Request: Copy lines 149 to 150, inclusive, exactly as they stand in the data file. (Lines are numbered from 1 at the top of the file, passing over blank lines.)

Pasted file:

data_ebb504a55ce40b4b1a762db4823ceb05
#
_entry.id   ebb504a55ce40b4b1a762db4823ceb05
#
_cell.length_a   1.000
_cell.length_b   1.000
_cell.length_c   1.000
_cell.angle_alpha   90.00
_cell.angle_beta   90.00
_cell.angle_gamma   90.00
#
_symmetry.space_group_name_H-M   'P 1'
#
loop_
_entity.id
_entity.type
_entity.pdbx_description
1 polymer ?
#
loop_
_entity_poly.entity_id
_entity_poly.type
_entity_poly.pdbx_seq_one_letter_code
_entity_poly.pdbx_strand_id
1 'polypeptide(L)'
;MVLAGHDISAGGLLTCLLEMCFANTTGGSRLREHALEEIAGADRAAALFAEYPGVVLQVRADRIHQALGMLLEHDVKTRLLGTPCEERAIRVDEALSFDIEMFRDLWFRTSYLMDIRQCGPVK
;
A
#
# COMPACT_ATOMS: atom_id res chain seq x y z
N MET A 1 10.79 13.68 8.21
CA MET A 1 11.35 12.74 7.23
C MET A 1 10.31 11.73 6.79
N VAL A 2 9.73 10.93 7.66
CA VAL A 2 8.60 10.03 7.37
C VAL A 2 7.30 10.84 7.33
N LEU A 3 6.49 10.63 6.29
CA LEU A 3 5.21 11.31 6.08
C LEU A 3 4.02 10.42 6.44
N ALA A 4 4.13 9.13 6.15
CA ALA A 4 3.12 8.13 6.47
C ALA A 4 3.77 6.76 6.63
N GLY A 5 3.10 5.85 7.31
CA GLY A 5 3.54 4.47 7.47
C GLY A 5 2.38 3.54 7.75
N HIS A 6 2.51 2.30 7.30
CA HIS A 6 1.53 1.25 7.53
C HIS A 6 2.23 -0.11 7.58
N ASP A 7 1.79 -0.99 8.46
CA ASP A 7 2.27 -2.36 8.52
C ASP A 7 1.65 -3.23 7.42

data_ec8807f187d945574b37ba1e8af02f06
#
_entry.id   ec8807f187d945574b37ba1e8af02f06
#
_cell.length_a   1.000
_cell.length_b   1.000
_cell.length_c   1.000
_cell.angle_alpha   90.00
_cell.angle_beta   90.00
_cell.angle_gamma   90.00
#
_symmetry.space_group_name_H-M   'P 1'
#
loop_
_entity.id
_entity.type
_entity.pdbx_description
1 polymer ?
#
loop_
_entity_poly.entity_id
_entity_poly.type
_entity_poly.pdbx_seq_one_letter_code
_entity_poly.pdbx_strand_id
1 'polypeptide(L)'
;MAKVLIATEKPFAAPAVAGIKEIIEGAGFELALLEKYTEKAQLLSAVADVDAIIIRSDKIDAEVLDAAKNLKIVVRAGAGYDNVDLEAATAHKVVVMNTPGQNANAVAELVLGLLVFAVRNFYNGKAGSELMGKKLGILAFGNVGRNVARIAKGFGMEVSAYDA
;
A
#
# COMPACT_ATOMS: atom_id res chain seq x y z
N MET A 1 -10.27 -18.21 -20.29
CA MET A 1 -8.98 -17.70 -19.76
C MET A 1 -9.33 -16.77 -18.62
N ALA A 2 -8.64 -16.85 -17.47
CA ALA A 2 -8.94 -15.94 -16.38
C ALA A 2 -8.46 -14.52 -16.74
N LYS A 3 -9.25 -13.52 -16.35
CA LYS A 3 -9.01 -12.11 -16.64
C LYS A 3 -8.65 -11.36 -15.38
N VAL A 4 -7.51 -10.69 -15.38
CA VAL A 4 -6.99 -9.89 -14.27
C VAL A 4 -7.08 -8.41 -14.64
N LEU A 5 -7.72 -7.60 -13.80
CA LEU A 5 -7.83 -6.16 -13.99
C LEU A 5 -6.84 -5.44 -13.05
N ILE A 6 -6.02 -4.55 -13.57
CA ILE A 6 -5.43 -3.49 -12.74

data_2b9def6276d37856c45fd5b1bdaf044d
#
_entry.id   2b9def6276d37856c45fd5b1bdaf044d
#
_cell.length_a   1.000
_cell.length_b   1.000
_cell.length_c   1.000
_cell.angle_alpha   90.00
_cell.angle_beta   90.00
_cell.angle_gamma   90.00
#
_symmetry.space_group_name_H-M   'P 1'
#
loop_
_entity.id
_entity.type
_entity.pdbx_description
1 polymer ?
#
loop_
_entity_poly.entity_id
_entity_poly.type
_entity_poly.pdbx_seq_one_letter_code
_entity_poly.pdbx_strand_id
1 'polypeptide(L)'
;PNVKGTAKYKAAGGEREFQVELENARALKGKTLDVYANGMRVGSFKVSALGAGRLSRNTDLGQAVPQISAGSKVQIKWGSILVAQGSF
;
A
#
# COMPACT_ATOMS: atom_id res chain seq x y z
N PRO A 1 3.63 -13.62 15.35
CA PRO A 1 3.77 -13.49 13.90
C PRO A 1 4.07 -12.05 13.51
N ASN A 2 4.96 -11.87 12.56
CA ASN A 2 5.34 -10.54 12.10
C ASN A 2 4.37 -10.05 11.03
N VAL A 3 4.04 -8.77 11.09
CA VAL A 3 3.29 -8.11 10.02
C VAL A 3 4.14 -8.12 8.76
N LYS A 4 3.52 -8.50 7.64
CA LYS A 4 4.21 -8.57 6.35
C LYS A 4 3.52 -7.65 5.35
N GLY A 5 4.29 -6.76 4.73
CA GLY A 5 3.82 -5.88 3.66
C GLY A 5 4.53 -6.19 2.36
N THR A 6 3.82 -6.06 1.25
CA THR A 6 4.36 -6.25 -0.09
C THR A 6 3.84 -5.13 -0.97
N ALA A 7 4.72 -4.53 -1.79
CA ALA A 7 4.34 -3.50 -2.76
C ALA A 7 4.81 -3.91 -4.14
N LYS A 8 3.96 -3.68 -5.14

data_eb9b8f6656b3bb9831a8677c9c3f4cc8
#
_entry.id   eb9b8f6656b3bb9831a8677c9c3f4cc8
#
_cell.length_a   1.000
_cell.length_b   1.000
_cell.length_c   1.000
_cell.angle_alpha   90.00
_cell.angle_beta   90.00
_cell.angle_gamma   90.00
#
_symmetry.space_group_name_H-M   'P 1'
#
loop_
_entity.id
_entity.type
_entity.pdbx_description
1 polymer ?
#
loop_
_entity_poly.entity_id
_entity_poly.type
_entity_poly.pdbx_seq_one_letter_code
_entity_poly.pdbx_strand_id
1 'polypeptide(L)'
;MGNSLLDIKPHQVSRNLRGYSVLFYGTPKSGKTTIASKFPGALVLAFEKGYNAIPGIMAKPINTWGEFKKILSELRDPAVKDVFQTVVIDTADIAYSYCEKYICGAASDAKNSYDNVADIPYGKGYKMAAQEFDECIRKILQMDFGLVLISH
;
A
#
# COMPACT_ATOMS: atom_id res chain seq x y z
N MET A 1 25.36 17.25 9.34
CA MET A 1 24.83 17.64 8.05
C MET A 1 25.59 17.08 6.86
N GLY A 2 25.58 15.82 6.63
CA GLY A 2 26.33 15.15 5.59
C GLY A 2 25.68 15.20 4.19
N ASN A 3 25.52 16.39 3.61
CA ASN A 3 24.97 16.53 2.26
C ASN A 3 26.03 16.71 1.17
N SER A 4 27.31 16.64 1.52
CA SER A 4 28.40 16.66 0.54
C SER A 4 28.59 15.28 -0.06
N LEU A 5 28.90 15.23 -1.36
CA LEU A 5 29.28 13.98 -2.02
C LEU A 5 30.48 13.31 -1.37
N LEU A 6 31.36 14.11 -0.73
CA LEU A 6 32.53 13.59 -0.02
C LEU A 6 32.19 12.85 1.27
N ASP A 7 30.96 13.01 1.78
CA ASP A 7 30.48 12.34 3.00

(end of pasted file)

C ALA A 7 4.81 -3.91 -4.14
N LYS A 8 3.96 -3.68 -5.14